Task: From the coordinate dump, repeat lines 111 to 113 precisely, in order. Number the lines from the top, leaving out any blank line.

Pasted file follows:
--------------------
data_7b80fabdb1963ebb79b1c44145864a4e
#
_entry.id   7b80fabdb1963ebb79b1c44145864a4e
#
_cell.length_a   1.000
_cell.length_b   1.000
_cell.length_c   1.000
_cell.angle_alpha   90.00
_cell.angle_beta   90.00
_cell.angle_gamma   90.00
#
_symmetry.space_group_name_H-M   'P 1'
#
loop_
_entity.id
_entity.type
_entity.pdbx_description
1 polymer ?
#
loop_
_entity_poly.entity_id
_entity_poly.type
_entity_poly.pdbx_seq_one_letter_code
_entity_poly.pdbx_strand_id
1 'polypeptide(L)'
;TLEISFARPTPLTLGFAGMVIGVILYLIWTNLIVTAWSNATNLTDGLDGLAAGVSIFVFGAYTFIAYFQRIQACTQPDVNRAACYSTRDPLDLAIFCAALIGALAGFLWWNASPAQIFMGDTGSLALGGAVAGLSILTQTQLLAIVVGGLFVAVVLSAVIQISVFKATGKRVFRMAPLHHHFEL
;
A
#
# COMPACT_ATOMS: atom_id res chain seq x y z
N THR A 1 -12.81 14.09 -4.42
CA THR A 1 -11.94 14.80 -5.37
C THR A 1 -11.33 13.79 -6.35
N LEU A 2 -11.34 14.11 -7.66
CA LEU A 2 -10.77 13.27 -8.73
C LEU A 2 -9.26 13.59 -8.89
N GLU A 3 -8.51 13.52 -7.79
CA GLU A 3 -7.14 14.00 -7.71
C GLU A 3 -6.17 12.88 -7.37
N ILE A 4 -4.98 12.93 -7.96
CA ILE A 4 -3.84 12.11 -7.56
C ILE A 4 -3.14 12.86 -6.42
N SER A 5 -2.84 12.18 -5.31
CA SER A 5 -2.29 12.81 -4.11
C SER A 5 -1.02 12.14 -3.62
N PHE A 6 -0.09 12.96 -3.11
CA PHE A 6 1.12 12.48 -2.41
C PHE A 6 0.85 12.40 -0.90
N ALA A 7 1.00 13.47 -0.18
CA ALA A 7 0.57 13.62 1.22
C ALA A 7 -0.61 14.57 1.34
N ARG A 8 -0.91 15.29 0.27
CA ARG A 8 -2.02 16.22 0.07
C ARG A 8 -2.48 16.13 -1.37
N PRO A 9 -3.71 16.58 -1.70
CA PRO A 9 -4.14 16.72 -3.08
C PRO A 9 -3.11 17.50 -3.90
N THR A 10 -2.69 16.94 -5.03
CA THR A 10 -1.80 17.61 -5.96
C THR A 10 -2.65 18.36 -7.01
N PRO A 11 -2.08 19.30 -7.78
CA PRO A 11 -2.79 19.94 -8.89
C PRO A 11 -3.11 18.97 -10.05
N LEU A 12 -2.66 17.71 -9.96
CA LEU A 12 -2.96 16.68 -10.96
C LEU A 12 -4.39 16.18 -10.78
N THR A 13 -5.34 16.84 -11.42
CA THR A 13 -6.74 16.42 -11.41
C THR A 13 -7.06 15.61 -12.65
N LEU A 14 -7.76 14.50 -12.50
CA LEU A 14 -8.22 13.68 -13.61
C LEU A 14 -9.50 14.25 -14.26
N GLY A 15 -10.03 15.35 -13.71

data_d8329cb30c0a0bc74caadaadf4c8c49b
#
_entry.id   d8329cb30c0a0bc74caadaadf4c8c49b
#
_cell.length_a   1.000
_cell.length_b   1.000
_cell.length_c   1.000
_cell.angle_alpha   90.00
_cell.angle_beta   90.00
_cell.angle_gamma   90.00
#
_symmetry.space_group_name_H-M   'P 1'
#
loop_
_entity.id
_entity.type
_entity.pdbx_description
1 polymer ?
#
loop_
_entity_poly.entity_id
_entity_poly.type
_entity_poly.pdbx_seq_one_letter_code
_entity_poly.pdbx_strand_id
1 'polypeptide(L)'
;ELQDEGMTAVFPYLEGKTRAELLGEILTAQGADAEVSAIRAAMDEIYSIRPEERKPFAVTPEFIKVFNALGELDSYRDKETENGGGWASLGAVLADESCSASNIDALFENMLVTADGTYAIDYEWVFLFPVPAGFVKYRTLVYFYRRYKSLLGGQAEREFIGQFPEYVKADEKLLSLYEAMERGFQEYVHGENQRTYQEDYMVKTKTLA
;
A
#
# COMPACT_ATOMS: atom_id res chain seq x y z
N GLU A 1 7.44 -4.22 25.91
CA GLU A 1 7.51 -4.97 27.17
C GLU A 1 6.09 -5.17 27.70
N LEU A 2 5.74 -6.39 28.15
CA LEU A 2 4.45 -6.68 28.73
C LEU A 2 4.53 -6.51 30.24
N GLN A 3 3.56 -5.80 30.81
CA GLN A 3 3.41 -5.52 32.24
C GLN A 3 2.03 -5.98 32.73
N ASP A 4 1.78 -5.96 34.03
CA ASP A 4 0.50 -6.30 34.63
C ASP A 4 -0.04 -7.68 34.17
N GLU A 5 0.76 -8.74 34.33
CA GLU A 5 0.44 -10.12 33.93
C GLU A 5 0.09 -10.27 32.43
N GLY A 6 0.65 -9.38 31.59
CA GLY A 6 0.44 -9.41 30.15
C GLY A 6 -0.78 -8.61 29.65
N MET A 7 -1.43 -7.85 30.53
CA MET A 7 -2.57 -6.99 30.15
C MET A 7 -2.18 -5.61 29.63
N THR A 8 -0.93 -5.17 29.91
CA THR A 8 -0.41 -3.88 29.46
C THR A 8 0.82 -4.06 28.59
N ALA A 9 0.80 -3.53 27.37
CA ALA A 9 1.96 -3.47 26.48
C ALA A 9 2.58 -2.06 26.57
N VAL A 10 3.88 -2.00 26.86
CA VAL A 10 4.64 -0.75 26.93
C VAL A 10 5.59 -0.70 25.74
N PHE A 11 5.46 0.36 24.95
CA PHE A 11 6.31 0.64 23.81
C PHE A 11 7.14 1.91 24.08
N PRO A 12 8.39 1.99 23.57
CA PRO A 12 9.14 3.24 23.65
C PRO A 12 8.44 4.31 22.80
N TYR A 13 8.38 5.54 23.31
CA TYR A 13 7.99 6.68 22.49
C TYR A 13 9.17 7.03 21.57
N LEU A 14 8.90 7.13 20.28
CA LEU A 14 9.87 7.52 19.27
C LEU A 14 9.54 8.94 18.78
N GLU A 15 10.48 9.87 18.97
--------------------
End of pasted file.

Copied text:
CA GLN A 3 3.41 -5.52 32.24
C GLN A 3 2.03 -5.98 32.73
N ASP A 4 1.78 -5.96 34.03